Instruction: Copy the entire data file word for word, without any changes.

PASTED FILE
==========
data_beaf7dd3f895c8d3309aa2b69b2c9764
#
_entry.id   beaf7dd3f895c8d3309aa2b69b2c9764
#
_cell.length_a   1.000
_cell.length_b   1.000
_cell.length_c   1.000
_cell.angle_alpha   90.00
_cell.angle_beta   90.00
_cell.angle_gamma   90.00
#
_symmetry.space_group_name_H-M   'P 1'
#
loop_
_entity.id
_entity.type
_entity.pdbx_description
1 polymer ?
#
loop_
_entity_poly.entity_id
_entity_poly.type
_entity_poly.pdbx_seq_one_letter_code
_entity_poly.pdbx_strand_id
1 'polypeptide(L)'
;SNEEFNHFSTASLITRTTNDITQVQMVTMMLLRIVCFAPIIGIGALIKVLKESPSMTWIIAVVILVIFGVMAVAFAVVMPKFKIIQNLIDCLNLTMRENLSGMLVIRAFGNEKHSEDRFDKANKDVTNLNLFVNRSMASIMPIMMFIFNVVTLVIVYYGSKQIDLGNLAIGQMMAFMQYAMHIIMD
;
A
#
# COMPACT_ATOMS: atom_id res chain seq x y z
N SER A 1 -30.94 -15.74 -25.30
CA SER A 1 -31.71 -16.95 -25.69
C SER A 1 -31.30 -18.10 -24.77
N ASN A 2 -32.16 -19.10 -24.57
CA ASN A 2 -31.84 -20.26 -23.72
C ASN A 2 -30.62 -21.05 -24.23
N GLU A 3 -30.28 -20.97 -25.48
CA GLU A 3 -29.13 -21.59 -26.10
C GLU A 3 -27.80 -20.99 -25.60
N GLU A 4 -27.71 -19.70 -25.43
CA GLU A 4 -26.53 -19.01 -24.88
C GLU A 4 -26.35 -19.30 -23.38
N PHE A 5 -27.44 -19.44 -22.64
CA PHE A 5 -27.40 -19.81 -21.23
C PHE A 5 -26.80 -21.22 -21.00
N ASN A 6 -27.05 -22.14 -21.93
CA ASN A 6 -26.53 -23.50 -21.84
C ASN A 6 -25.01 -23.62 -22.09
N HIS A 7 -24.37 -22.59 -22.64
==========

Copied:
data_beaf7dd3f895c8d3309aa2b69b2c9764
#
_entry.id   beaf7dd3f895c8d3309aa2b69b2c9764
#
_cell.length_a   1.000
_cell.length_b   1.000
_cell.length_c   1.000
_cell.angle_alpha   90.00
_cell.angle_beta   90.00
_cell.angle_gamma   90.00
#
_symmetry.space_group_name_H-M   'P 1'
#
loop_
_entity.id
_entity.type
_entity.pdbx_description
1 polymer ?
#
loop_
_entity_poly.entity_id
_entity_poly.type
_entity_poly.pdbx_seq_one_letter_code
_entity_poly.pdbx_strand_id
1 'polypeptide(L)'
;SNEEFNHFSTASLITRTTNDITQVQMVTMMLLRIVCFAPIIGIGALIKVLKESPSMTWIIAVVILVIFGVMAVAFAVVMPKFKIIQNLIDCLNLTMRENLSGMLVIRAFGNEKHSEDRFDKANKDVTNLNLFVNRSMASIMPIMMFIFNVVTLVIVYYGSKQIDLGNLAIGQMMAFMQYAMHIIMD
;
A
#
# COMPACT_ATOMS: atom_id res chain seq x y z
N SER A 1 -30.94 -15.74 -25.30
CA SER A 1 -31.71 -16.95 -25.69
C SER A 1 -31.30 -18.10 -24.77
N ASN A 2 -32.16 -19.10 -24.57
CA ASN A 2 -31.84 -20.26 -23.72
C ASN A 2 -30.62 -21.05 -24.23
N GLU A 3 -30.28 -20.97 -25.48
CA GLU A 3 -29.13 -21.59 -26.10
C GLU A 3 -27.80 -20.99 -25.60
N GLU A 4 -27.71 -19.70 -25.43
CA GLU A 4 -26.53 -19.01 -24.88
C GLU A 4 -26.35 -19.30 -23.38
N PHE A 5 -27.44 -19.44 -22.64
CA PHE A 5 -27.40 -19.81 -21.23
C PHE A 5 -26.80 -21.22 -21.00
N ASN A 6 -27.05 -22.14 -21.93
CA ASN A 6 -26.53 -23.50 -21.84
C ASN A 6 -25.01 -23.62 -22.09
N HIS A 7 -24.37 -22.59 -22.64